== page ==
CAGLE MOUNTAIN, Tenn. - Sequatchie County resident Roger Wise says Woods Development's covered bridge should have been fixed instead of razed last week.

"A couple of weeks ago when we had those real heavy rains, the road underneath the bridge washed out and it took part of the bridge with it," Mr. Wise said.

A crew from the county highway department demolished the damaged bridge last week.

Mr. Wise said Woods residents believe the county should be responsible for replacing the bridge because it has taken over the development's roads.

"The people in the Woods Development are really upset about it," he said.

But County Commissioner Redgie Camp, who represents people living on Cagle and Fredonia mountains, said state standards apply to bridges, even if they're initially inadequate and adopted by the county.

The covered bridge "looked good" but didn't conform to standards, he said.

"The state's going to put the money up to put a bridge in, but not a covered bridge," he said.

Woods residents Jim Wall and Gary Fricks said they were most upset that the bridge was razed without allowing residents to recover materials they could use to rebuild.

"It's the way they went about it," Mr. Fricks said.

Both men said they want the bridge rebuilt, and Mr. Wall said he wants an apology.

Ruth Doudt said residents feel mistreated.

"Everybody up here has maintained that bridge," said Mrs. Doudt, who noted that most residents are relatively new to the area and rarely call on the local government for help.

"The guys go down to pressure-wash it, replace the lumber, do all the staining, and it's all out of pocket; it's our money," she said.

Residents said they've spent at least $2,000 on maintenance since the bridge was built in the 1990s.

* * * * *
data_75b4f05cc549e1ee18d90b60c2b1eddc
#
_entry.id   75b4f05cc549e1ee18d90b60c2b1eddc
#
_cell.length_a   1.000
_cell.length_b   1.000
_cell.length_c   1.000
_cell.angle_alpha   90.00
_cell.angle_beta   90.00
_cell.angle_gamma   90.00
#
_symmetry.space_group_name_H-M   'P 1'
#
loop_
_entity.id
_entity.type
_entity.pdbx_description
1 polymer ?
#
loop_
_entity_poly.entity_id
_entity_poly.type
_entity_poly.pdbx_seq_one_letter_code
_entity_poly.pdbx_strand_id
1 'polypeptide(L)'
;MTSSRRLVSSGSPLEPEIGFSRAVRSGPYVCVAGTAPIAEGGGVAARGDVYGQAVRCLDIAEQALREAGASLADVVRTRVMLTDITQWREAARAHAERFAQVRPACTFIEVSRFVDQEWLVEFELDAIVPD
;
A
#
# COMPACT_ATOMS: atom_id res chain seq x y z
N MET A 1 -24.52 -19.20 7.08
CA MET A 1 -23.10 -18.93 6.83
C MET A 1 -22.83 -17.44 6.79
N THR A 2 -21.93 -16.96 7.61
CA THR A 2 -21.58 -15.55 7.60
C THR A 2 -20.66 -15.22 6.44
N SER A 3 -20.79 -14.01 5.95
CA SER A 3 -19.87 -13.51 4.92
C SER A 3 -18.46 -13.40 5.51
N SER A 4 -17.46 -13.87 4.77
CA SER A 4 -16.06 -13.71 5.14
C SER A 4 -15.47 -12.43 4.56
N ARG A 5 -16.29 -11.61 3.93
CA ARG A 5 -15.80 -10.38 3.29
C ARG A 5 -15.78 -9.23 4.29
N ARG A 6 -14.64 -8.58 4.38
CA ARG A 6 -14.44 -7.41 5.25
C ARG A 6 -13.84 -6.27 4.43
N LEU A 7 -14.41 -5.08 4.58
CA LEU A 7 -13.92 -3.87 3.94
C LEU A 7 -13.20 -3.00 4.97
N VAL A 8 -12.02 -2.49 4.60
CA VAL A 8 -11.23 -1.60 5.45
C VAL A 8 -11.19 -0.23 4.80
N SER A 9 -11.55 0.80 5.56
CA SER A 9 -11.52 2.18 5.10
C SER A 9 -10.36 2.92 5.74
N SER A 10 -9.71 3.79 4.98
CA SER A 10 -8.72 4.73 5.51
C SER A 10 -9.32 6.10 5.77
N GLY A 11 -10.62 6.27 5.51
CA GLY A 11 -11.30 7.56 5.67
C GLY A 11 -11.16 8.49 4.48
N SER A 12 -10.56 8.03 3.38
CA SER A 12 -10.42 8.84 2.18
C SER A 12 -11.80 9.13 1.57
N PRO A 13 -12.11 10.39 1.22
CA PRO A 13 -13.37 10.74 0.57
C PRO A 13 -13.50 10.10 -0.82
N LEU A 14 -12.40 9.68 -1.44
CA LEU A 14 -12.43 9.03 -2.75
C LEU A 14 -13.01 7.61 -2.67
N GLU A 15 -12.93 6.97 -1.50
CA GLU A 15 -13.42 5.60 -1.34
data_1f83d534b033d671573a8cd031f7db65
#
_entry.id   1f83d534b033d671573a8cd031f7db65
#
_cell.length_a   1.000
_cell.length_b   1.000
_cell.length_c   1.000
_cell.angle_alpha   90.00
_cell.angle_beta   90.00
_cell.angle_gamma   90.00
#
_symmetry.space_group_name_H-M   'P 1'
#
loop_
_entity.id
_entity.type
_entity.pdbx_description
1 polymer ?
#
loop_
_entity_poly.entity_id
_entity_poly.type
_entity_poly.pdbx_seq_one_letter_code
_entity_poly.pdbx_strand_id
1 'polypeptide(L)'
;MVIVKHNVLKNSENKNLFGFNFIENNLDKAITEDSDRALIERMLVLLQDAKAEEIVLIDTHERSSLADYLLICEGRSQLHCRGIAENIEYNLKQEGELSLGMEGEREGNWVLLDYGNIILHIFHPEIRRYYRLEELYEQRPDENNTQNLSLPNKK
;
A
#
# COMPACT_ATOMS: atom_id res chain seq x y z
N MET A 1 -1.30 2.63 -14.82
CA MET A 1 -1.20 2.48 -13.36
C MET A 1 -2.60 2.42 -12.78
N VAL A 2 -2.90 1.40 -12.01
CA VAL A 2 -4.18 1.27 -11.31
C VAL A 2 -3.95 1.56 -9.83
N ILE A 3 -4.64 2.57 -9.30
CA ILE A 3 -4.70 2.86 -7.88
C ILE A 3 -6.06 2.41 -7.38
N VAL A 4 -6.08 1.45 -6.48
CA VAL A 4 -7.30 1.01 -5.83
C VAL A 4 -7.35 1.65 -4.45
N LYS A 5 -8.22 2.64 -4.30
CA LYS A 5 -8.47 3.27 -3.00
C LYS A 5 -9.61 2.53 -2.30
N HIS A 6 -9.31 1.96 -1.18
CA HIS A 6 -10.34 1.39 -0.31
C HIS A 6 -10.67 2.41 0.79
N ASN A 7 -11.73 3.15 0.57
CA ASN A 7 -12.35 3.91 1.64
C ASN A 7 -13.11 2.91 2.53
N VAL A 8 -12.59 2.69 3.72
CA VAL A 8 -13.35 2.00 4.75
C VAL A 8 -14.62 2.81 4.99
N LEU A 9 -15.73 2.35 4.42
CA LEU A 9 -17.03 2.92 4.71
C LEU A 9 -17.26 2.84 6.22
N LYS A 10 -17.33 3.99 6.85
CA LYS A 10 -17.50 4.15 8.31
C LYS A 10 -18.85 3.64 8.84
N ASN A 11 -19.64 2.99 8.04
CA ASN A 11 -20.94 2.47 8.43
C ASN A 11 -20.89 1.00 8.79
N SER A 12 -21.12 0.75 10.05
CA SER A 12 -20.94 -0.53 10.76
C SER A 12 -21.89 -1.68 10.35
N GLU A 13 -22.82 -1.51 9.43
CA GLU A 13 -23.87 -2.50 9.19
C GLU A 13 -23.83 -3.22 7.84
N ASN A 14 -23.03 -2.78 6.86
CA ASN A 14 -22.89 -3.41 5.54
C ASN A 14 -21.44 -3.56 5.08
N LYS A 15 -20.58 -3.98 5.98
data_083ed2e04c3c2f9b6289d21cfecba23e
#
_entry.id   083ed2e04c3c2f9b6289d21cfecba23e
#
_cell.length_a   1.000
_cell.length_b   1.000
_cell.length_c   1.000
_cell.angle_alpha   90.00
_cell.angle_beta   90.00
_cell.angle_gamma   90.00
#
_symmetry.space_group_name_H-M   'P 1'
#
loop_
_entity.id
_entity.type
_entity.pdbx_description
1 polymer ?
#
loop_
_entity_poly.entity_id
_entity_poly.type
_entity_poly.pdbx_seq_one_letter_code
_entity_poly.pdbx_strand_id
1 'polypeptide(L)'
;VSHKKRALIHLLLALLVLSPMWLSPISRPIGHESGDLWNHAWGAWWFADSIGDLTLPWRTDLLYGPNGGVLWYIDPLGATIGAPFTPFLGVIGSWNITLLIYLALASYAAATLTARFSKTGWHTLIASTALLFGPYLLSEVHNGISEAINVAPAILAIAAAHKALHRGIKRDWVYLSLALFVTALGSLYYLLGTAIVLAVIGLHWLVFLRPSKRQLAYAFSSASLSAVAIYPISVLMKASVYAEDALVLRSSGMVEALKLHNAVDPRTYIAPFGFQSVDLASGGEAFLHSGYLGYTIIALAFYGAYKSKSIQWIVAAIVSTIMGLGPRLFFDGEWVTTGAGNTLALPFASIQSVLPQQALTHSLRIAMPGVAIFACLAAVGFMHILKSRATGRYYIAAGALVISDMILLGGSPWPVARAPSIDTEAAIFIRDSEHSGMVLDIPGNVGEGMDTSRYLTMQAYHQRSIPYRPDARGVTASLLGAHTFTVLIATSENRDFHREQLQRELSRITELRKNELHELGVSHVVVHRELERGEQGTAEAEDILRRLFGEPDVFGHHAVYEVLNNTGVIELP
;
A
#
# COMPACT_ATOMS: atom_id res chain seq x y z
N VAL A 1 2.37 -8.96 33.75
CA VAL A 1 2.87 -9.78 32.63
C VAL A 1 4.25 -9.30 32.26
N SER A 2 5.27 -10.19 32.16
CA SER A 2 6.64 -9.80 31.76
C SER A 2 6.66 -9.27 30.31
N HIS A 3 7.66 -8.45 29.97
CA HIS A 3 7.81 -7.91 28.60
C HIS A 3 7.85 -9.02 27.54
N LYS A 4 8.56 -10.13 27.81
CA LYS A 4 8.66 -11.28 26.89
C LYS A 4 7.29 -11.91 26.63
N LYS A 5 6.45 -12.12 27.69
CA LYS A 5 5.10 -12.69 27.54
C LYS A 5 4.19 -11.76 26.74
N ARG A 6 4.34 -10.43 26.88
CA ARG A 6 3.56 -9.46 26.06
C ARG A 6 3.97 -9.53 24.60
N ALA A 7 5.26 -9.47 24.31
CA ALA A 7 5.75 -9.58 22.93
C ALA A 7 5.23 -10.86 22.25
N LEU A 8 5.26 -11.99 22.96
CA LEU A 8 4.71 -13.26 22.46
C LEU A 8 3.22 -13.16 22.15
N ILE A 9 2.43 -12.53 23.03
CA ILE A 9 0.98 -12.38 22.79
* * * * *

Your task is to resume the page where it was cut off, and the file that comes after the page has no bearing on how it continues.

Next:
County Executive Michael Hudson said the county has no say in how the bridge is rebuilt, but he noted local officials made sure the residents on both sides of the closed bridge have a way out.

"The state's moving as quick as possible to get the bridge replaced," Mr. Hudson said. He said he was unaware the residents were upset but could sympathize with their situation.

"If they want a covered bridge, they would have to take that up with the state," he said.

TDOT spokeswoman Jennifer Flynn said the county is using state bridge funds for the repairs, which puts the project under state guidelines.

Ms. Flynn said a cover would be an "enhancement" that could reduce the bridge's capacity, compromise safety and make it hard to meet requirements. She said such a project would have to be undertaken by the county, which also would be constrained by regulations.

The original steel culverts that clogged and caused the damaging overflow were too small when they were installed, Ms. Flynn said.

The state did not initially consider the creek crossing a "bridge," but the repair will officially make it a bridge subject to regular state inspections in the future, she said.

Mrs. Doudt said she was "sad to see our bridge go."

"A lot of people have bought property up here because of that bridge," she said.